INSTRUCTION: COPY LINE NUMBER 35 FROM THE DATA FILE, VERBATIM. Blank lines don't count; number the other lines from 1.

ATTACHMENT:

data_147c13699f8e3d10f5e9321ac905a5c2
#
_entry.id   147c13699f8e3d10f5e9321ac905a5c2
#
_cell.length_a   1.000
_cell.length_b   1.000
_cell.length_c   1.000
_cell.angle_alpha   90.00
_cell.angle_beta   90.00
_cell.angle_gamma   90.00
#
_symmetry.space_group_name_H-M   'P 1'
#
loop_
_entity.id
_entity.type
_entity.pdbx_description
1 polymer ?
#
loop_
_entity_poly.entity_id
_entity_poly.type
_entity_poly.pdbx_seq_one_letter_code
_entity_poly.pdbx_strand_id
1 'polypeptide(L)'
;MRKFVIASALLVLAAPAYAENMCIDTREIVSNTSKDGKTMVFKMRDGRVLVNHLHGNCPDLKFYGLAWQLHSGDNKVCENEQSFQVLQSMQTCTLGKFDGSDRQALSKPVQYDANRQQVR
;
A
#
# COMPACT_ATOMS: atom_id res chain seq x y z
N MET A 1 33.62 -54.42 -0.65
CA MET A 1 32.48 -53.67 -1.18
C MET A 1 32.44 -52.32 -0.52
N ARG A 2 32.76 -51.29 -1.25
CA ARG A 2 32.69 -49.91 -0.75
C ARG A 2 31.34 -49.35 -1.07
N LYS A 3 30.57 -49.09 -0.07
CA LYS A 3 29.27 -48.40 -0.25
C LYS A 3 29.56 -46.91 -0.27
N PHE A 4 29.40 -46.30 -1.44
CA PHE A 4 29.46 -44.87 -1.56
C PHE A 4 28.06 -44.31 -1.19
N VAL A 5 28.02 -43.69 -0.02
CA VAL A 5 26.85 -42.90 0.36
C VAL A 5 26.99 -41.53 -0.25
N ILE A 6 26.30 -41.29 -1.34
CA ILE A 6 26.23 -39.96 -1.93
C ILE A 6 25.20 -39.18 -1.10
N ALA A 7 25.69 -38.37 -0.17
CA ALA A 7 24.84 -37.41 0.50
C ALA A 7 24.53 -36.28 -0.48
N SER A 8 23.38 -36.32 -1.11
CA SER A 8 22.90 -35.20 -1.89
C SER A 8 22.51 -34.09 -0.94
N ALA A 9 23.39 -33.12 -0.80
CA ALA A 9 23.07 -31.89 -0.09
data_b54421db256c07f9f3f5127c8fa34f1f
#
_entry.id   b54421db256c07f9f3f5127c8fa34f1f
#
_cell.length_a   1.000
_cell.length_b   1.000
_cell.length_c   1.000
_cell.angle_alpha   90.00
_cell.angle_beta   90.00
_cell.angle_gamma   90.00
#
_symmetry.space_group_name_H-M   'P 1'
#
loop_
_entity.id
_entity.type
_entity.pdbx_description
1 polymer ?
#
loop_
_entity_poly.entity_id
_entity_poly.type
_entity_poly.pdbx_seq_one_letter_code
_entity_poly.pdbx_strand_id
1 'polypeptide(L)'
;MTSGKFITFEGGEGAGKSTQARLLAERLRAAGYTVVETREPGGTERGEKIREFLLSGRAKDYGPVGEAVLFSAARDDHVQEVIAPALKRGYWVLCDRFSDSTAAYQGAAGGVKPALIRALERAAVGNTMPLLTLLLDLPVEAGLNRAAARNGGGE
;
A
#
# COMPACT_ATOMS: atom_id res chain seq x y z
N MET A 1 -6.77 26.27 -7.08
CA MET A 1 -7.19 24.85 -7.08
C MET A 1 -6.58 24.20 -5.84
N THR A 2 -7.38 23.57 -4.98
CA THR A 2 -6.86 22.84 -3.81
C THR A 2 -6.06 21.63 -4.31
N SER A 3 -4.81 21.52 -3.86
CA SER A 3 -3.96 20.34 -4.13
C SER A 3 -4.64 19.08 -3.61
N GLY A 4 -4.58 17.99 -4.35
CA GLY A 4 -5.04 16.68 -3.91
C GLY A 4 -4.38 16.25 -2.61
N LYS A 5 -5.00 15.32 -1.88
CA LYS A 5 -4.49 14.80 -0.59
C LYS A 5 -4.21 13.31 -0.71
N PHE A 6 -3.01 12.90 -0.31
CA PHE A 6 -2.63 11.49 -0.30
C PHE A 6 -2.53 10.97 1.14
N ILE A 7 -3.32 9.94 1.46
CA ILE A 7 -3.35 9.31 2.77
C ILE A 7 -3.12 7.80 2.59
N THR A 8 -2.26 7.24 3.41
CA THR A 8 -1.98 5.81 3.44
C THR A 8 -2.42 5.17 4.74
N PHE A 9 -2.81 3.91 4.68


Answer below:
CA ARG A 2 32.69 -49.91 -0.75